Some metrics are used time and time again to help technologists claim some sort of supremacy for their protocol. There…
Some metrics are used time and time again to help technologists claim some sort of supremacy for their protocol. There are two that stand out: transactions per second and market capitalization; however, are these two metrics what matters when picking what cryptocurrencies to invest in?
The ability of cryptocurrencies to scale is constantly in question, and the best way to measure their ability to handle a higher capacity is by looking at how many transactions can be processed by a particular cryptocurrency.
The problem arises when it becomes clear this is a marketing gimmick more than an effective tool for evaluating the long-term potential of a coin.
When Bitcoin implemented SegWit, all the current problems with unconfirmed transactions disappeared and, for the time being, there are no more issues with it. Some more important questions for investors to ask is, what is the current demand on the system, is the protocol meeting those demands and what are the plans to increase the capacity in the future?
The other deceiving metric is market capitalization, as it often uses the total number of coins in existence rather than the total amount in circulation. This difference is key, as otherwise, a massive inflation of market capitalization can occur.
For example, this inflation may occur if only half of the coins are in circulation. The company would hold the other half of the coins, and the current trading price is applied to those all coins, regardless of the fact they have never been bought or sold.
A better way to evaluate the market capitalization of crypto-companies is by assessing the amount of real capital that has been invested into it. This would give an accurate picture of the aggregate interest the world has in that protocol, and takes away the loopy financial valuations that can occur when companies count undistributed coins in their market cap.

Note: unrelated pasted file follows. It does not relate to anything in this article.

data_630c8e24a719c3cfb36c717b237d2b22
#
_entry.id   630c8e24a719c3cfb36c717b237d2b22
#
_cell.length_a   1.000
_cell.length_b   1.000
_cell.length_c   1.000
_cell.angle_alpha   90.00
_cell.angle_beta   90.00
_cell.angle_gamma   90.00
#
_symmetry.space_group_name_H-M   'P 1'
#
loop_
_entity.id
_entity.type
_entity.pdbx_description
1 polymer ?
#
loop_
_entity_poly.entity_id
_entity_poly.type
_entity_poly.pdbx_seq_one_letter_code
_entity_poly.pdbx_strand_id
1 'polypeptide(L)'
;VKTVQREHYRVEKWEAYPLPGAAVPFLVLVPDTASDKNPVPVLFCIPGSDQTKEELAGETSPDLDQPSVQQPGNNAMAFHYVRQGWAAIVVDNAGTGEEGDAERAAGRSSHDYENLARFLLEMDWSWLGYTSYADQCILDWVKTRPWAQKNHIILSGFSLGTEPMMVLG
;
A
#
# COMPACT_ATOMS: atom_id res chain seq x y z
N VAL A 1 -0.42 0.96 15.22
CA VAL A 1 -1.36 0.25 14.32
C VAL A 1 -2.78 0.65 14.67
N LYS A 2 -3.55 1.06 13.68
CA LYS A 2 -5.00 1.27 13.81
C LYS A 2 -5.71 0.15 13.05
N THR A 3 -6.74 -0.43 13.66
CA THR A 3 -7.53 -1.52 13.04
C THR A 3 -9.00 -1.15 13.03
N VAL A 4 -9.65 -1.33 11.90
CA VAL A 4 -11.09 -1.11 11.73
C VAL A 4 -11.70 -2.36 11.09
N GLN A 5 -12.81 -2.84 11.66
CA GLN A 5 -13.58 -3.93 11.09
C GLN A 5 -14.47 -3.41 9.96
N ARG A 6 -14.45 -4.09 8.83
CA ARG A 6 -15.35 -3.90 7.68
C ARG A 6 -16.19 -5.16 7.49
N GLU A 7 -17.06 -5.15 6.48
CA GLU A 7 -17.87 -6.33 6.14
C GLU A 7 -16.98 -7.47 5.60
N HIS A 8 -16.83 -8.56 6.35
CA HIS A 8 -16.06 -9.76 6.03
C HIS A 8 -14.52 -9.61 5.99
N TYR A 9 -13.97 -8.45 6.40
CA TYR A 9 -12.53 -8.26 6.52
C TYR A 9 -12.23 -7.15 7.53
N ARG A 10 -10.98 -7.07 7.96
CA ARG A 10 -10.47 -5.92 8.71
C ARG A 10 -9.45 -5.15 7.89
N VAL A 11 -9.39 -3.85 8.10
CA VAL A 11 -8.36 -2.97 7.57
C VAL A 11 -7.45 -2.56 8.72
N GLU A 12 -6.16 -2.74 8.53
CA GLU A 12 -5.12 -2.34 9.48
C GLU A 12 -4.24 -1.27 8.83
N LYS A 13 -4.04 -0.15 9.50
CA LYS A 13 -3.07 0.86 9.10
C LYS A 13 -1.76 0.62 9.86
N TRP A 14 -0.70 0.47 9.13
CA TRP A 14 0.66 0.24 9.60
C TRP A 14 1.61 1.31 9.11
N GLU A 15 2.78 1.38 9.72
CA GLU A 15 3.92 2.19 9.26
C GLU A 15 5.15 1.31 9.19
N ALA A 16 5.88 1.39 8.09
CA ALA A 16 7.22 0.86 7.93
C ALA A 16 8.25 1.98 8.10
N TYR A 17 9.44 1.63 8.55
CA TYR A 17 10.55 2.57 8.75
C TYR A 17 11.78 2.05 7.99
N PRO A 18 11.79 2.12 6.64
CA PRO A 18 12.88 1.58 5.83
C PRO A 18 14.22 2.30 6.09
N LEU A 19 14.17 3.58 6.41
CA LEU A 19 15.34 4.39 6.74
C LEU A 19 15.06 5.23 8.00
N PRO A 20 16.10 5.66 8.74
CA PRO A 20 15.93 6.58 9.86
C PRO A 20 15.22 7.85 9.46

note: these are very simple tips and ideas about looking for the right metrics to value cryptocurrencies, however, I do believe these same ideas are extremely powerful to help preventing overvaluing coins.
Prices rarely matter for my long-term analysis, as I don’t expect growth to be linear. Volatility is something that I personally love and have came to terms with: it can takes us to the moon, or hell; but without it we won’t go anywhere. What matters the most are the small details, like the ones I’m mentioning below, which dictate most of everyone’s success and failures.
There’s a really nice article explaining why timing is so critical, but the gist of it is that if you miss, for example, 10 days of trading, during peaks/lows, you could lose potentially lose more than 50% of all potential profits. This is, missing the 10 best days can lower your expected returns in halve.
What we ought to do is to actually wait patiently for a good opportunity to either buy or sell; instead of worrying, take these opportunities to either average your losses, by re-buying bitcoin, or to actually dig-deeper and study some techniques that can help you improve your predictions accuracy.
TA is definitely a great way to try better understanding price movements and how you can leverage them for your own gains.
A fairly successful strategy among many traders and investors is to pick a day, every month, and just buy the same quantity. For instance, I try to split my entry-points in 4 or 5 smaller ones, near key resistance and support levels, and then I just wait until either the price moves in the opposite direction and I’m forced to re-assess, or the orders go in.
This is considered to be a safe strategy as you simply dilute probabilities by a longer time-frame.
A key point in my analysis is looking at companies from an objective, third-person, perspective, comparing what I consider to be the fundamental values for the success of any cryptocurrency project:
I hope these tips help you in your endeavors to becoming a better investor and trader!
Don’t forget: we should only invest what we can afford to lose. Mistakes will be made and money will be lost, however, if you work hard on a balanced strategy, your long-terms results will most definitely improve!
Rome wasn’t built in a day.
If you really want to succeed in this market, you need to go all-in. No, do not put all your hard-earned cash into bitcoin, but do dive-deep into cryptocurrency: either by learning about technology, business, market behavior, TA, or any other field you might consider relevant, you’ll be adding value to the market because your gambles will be more accurate and you’ll likely bet on better projects or assets.
Markets are cyclical. If you lost money now you can always recover it on the next bull-run, which in my not-expert opinion is coming soon.
One of the obvious reasons are ETFs. If, in one hand, bitcoin futures gave institutional investors a chance to bet heavily against bitcoin and make double-wins, ETFs will have the exact opposite effect, one hopes.
My final piece of advice is for you to set reasonable targets in your head and don’t get too greedy. Be patient and learn as many different strategies as possible; with time and enough dumb decisions, knowledge and experience will come!
Disclaimer: this article isn't financial advisement; it represents my personal opinion and should not be attributed to CCN. I have savings invested in cryptocurrency so take whatever I write with a grain of salt. Do not invest what you cannot afford to lose and always read as much as possible about a project before investing.
Last modified (UTC): December 22, 2018 12:13 PM